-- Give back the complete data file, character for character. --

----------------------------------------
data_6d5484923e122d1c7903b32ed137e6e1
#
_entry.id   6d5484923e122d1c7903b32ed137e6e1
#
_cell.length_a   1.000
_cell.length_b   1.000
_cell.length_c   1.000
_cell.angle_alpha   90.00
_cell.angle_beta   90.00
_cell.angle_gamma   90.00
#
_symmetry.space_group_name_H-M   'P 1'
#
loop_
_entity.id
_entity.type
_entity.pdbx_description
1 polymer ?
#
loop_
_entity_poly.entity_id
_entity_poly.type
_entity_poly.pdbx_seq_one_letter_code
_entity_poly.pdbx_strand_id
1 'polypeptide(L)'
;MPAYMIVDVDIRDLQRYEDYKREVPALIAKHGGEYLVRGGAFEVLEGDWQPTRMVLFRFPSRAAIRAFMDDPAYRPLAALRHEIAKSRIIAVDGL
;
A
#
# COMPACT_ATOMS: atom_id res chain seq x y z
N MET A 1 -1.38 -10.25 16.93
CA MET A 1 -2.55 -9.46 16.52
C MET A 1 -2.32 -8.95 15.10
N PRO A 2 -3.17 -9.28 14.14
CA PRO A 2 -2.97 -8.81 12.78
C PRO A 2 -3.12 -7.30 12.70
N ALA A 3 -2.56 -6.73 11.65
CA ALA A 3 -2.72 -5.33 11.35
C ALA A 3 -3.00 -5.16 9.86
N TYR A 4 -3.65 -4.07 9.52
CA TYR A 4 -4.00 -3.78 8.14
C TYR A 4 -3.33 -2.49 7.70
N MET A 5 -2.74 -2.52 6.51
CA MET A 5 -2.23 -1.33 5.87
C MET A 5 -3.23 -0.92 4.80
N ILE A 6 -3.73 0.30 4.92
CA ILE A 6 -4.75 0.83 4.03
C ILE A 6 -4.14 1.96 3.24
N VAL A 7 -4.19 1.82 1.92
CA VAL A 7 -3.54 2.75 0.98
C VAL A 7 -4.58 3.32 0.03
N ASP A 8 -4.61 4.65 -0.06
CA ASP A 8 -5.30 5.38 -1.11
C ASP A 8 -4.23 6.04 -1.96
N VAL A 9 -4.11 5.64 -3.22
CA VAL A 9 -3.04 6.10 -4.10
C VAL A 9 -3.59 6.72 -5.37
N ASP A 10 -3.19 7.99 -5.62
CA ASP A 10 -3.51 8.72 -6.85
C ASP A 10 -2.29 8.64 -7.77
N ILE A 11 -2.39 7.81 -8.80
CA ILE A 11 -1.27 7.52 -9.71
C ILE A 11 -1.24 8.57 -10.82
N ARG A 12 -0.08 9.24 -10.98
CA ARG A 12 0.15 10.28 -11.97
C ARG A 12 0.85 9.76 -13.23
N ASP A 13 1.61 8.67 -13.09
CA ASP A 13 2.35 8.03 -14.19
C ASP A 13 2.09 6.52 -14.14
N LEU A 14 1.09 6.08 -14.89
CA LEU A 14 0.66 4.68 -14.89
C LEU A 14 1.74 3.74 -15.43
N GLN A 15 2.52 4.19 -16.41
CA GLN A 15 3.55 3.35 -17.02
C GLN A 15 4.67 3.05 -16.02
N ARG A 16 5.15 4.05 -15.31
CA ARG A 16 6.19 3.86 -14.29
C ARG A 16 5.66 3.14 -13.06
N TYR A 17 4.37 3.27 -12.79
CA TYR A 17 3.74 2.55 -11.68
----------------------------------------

data_6d5484923e122d1c7903b32ed137e6e1
#
_entry.id   6d5484923e122d1c7903b32ed137e6e1
#
_cell.length_a   1.000
_cell.length_b   1.000
_cell.length_c   1.000
_cell.angle_alpha   90.00
_cell.angle_beta   90.00
_cell.angle_gamma   90.00
#
_symmetry.space_group_name_H-M   'P 1'
#
loop_
_entity.id
_entity.type
_entity.pdbx_description
1 polymer ?
#
loop_
_entity_poly.entity_id
_entity_poly.type
_entity_poly.pdbx_seq_one_letter_code
_entity_poly.pdbx_strand_id
1 'polypeptide(L)'
;MPAYMIVDVDIRDLQRYEDYKREVPALIAKHGGEYLVRGGAFEVLEGDWQPTRMVLFRFPSRAAIRAFMDDPAYRPLAALRHEIAKSRIIAVDGL
;
A
#
# COMPACT_ATOMS: atom_id res chain seq x y z
N MET A 1 -1.38 -10.25 16.93
CA MET A 1 -2.55 -9.46 16.52
C MET A 1 -2.32 -8.95 15.10
N PRO A 2 -3.17 -9.28 14.14
CA PRO A 2 -2.97 -8.81 12.78
C PRO A 2 -3.12 -7.30 12.70
N ALA A 3 -2.56 -6.73 11.65
CA ALA A 3 -2.72 -5.33 11.35
C ALA A 3 -3.00 -5.16 9.86
N TYR A 4 -3.65 -4.07 9.52
CA TYR A 4 -4.00 -3.78 8.14
C TYR A 4 -3.33 -2.49 7.70
N MET A 5 -2.74 -2.52 6.51
CA MET A 5 -2.23 -1.33 5.87
C MET A 5 -3.23 -0.92 4.80
N ILE A 6 -3.73 0.30 4.92
CA ILE A 6 -4.75 0.83 4.03
C ILE A 6 -4.14 1.96 3.24
N VAL A 7 -4.19 1.82 1.92
CA VAL A 7 -3.54 2.75 0.98
C VAL A 7 -4.58 3.32 0.03
N ASP A 8 -4.61 4.65 -0.06
CA ASP A 8 -5.30 5.38 -1.11
C ASP A 8 -4.23 6.04 -1.96
N VAL A 9 -4.11 5.64 -3.22
CA VAL A 9 -3.04 6.10 -4.10
C VAL A 9 -3.59 6.72 -5.37
N ASP A 10 -3.19 7.99 -5.62
CA ASP A 10 -3.51 8.72 -6.85
C ASP A 10 -2.29 8.64 -7.77
N ILE A 11 -2.39 7.81 -8.80
CA ILE A 11 -1.27 7.52 -9.71
C ILE A 11 -1.24 8.57 -10.82
N ARG A 12 -0.08 9.24 -10.98
CA ARG A 12 0.15 10.28 -11.97
C ARG A 12 0.85 9.76 -13.23
N ASP A 13 1.61 8.67 -13.09
CA ASP A 13 2.35 8.03 -14.19
C ASP A 13 2.09 6.52 -14.14
N LEU A 14 1.09 6.08 -14.89
CA LEU A 14 0.66 4.68 -14.89
C LEU A 14 1.74 3.74 -15.43
N GLN A 15 2.52 4.19 -16.41
CA GLN A 15 3.55 3.35 -17.02
C GLN A 15 4.67 3.05 -16.02
N ARG A 16 5.15 4.05 -15.31
CA ARG A 16 6.19 3.86 -14.29
C ARG A 16 5.66 3.14 -13.06
N TYR A 17 4.37 3.27 -12.79
CA TYR A 17 3.74 2.55 -11.68